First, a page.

38 38 © 2010 Children’s Memorial Hospital Professional Development for School STaff Trauma 101 Responding to Students with….

39 39 © 2010 Children’s Memorial Hospital Communication with School Staff

40 40 © 2010 Children’s Memorial Hospital IMPLEMENTING TIER II GROUP INTERVENTIONS: CBITS AND THINK FIRST

41 41 Selecting Interventions Should match needs of students/school/ community Number of students referred Presenting issues of students referred Time of year/Number of Sessions Age or developmental level of children/youth Materials and/or space needed Previous success with intervention Experience and training of facilitators If using an alternate intervention (Universal)… Must demonstrate effectiveness Establish plan for supervision 41

42 42 © 2010 Children’s Memorial Hospital Tier II Group Interventions Think FirstCBITS Students with a pattern of impulsive/reactive aggression Students exposed to traumatic events demonstrating clinical symptoms Approximately 15 sessionsApproximately 10 sessions Small groups (6-8 students) Target/Skill Areas Goal setting Increasing locus of control: personal choice behaviors Anger management training: Anger cue recognition; palliative anger regulation; Self-instruction in anger regulation Social Problem Solving: problem identification; response generation and enactment Target/Skill Areas Reduce symptoms of Post Traumatic Stress Disorder (PTSD), depression, and anxiety Recognition of normative responses to trauma Relaxation Processing traumatic memories Coping strategies for managing exposure to associated events Social problem-solving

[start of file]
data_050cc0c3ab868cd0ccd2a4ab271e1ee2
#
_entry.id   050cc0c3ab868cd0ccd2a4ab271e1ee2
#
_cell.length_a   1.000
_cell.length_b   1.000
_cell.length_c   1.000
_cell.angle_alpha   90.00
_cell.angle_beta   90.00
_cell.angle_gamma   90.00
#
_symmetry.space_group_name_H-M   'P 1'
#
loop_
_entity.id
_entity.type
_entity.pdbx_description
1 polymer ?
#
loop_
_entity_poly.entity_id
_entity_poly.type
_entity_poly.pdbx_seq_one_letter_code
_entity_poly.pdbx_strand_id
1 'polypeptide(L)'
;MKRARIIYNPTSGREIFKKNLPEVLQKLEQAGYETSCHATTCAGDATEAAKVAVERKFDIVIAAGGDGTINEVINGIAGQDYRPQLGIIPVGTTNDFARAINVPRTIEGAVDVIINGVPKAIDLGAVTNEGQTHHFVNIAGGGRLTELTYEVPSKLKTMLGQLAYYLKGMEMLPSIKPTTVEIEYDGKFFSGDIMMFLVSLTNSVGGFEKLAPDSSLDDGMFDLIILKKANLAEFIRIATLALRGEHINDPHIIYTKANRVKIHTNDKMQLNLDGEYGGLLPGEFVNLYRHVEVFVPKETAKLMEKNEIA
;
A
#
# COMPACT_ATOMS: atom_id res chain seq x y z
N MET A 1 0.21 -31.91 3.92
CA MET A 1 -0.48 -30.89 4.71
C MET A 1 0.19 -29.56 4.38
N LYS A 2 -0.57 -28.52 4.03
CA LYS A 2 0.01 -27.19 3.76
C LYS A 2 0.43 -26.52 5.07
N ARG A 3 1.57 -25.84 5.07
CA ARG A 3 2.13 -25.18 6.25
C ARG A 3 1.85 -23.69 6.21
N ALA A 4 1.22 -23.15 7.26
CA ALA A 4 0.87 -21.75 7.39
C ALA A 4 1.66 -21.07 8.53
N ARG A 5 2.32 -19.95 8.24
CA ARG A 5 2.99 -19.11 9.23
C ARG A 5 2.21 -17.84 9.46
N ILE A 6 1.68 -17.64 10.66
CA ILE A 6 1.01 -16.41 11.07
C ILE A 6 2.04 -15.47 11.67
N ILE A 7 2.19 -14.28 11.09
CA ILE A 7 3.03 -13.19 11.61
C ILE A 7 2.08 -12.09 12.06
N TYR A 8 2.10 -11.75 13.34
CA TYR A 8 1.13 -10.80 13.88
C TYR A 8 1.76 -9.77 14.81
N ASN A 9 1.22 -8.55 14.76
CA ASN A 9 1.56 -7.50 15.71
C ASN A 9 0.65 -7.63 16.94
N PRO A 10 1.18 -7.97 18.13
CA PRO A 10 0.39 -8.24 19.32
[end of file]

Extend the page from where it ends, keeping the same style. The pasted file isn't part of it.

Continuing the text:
43 43 Co-facilitation Requirements: Lead Facilitator CBITS/Think First/Anger Coping SBC Clinician (Masters level social worker, psychologist, or counselor supervised by a Licensed Mental Health Professional (LMHP) (LCPC, LCSW, PhD, PsyD) Must attend in-person training on intervention Must attend ongoing TA sessions 43

44 44 Co-facilitation Requirements: Second Facilitator CBITS: SBC Clinician Type 73 school based professional (school psychologist, school social worker, school counselor) Graduate trainees/interns must be supervised by masters level social worker, psychologist, or counselor. (Interns may not conduct individual sessions). Must complete training. On-line training can be used until in- person training is available. (www.cbitsprogram.org)www.cbitsprogram.org 44

45 45 Co-facilitation Requirements: Second Facilitator Think First/Anger Coping: SBC Clinician Type 73 school based professional (school psychologist, school social worker, school counselor) Graduate trainees/interns supervised by masters level social worker, psychologist, or counselor Teacher, school/program support staff, administrators Training and attendance at CPS or NRI TA sessions recommended. If second group leader does not have clinical training and/or does not attend training, this person is to assist with activities and behavior management, not the delivery of content. Preparation for group must include: Reading manual before beginning the group Meeting with lead facilitator/supervisor to review manual and intervention binder training materials prior to and throughout the group. 45